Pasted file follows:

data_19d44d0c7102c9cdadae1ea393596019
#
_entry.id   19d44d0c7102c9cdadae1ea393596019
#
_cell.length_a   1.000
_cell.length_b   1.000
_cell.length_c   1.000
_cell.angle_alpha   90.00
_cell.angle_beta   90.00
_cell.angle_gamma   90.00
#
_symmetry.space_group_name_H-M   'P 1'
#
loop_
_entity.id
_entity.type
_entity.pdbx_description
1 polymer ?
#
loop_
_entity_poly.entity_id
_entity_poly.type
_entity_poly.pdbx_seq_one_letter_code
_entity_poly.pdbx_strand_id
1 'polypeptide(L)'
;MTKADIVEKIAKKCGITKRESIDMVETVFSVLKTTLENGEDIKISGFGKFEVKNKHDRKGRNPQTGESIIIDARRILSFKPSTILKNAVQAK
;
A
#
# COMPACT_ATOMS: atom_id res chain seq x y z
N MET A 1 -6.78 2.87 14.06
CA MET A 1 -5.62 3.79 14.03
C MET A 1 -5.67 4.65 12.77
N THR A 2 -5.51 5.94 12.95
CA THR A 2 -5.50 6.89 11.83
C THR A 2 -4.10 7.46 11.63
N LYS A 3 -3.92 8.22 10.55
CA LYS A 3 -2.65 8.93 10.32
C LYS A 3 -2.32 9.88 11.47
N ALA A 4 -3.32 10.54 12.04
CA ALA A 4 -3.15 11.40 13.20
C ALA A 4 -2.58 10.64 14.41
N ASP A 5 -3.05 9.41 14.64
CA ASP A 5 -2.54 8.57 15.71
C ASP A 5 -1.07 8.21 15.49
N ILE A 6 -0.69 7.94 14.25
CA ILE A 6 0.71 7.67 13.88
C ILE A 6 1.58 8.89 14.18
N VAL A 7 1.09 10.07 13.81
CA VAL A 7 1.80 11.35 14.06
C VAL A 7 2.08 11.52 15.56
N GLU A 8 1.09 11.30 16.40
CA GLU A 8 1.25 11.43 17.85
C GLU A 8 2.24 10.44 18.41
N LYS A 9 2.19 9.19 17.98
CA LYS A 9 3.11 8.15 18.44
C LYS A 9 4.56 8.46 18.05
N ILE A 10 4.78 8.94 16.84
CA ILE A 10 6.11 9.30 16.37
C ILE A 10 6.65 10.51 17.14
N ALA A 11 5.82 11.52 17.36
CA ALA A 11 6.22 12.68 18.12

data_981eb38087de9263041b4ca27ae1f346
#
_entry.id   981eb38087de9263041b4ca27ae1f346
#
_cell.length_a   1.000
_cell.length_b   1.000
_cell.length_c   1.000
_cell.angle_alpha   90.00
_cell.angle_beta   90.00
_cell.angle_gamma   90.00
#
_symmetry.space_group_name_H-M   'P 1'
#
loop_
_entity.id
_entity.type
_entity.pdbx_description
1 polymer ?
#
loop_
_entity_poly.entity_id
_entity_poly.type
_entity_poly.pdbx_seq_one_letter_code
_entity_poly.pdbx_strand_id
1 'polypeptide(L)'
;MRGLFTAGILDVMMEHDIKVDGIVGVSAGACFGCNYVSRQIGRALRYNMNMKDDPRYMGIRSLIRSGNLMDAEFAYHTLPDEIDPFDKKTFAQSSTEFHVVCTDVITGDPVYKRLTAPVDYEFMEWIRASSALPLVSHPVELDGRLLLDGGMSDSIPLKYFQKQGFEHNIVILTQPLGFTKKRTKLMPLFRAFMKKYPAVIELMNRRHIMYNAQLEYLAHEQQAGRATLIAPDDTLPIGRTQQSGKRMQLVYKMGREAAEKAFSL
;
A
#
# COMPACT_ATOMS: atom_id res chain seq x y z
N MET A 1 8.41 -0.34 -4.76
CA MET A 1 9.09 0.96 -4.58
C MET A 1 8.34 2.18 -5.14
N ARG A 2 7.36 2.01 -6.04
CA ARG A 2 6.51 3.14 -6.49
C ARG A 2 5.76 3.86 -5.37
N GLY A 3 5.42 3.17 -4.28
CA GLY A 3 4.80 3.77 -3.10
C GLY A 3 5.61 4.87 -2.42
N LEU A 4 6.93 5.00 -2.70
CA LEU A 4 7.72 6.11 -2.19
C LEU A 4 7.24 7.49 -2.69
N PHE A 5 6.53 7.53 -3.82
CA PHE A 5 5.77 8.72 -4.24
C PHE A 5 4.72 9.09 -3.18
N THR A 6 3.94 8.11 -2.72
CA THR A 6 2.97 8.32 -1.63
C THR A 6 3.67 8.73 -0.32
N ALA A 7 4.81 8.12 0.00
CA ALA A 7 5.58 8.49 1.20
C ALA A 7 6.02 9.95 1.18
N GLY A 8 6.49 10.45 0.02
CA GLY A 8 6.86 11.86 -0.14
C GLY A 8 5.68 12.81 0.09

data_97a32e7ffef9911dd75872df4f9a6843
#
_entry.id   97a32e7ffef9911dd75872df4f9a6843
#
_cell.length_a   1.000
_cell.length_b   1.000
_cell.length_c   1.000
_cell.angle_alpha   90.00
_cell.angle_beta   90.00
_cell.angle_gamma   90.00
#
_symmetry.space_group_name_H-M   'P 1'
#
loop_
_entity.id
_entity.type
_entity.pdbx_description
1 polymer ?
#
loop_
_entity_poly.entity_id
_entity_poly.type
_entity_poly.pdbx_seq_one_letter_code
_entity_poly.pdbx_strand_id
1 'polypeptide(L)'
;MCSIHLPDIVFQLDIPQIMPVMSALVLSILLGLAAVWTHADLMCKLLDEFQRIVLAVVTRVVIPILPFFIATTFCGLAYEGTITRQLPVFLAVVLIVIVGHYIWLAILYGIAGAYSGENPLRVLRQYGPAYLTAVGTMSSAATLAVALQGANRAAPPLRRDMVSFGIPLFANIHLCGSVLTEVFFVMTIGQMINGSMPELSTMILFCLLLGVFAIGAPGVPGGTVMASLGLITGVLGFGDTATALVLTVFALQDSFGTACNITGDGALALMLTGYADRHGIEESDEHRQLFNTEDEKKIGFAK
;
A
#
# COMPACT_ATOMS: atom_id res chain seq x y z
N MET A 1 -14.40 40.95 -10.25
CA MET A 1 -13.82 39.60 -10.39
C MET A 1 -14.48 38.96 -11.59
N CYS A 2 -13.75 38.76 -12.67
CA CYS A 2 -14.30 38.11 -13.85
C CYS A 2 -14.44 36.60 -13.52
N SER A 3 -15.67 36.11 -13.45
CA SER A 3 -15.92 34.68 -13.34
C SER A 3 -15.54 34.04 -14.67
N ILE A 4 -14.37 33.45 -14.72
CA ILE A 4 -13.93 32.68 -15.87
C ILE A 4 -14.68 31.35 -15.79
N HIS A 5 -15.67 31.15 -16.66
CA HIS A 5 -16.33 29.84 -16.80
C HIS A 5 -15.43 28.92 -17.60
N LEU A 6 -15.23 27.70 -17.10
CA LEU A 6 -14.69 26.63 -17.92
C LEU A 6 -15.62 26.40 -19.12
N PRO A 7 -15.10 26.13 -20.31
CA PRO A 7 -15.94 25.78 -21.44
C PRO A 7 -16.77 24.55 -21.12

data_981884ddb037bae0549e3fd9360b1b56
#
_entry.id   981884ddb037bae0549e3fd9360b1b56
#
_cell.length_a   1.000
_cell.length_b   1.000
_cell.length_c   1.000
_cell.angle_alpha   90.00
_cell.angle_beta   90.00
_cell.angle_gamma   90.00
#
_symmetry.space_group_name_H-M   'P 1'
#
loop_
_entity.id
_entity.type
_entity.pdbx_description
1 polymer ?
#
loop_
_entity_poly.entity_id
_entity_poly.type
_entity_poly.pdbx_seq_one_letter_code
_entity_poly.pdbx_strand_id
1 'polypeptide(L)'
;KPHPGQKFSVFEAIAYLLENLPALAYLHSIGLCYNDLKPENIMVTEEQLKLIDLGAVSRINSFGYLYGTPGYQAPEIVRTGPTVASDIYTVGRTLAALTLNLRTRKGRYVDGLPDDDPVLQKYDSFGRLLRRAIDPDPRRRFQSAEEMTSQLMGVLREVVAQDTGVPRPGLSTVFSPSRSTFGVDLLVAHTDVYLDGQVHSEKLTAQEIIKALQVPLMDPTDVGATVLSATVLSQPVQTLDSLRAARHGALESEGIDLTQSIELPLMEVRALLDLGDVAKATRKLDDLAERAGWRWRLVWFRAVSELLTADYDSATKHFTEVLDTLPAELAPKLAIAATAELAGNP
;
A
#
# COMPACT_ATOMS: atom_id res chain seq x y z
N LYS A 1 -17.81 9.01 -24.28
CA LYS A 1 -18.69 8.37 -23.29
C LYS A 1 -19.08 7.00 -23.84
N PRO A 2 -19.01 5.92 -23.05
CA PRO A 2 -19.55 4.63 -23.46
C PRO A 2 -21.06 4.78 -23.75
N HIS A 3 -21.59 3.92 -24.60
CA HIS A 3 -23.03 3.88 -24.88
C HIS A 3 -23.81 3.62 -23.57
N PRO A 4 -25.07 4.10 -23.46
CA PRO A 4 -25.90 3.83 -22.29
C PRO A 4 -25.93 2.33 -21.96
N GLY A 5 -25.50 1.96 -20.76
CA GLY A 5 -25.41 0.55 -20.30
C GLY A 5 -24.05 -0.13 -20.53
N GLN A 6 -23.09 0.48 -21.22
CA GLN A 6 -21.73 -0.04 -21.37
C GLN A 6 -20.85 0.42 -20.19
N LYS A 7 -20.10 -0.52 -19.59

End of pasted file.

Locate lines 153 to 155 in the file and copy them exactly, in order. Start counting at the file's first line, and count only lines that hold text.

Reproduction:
N SER A 3 -15.67 36.11 -13.45
CA SER A 3 -15.92 34.68 -13.34
C SER A 3 -15.54 34.04 -14.67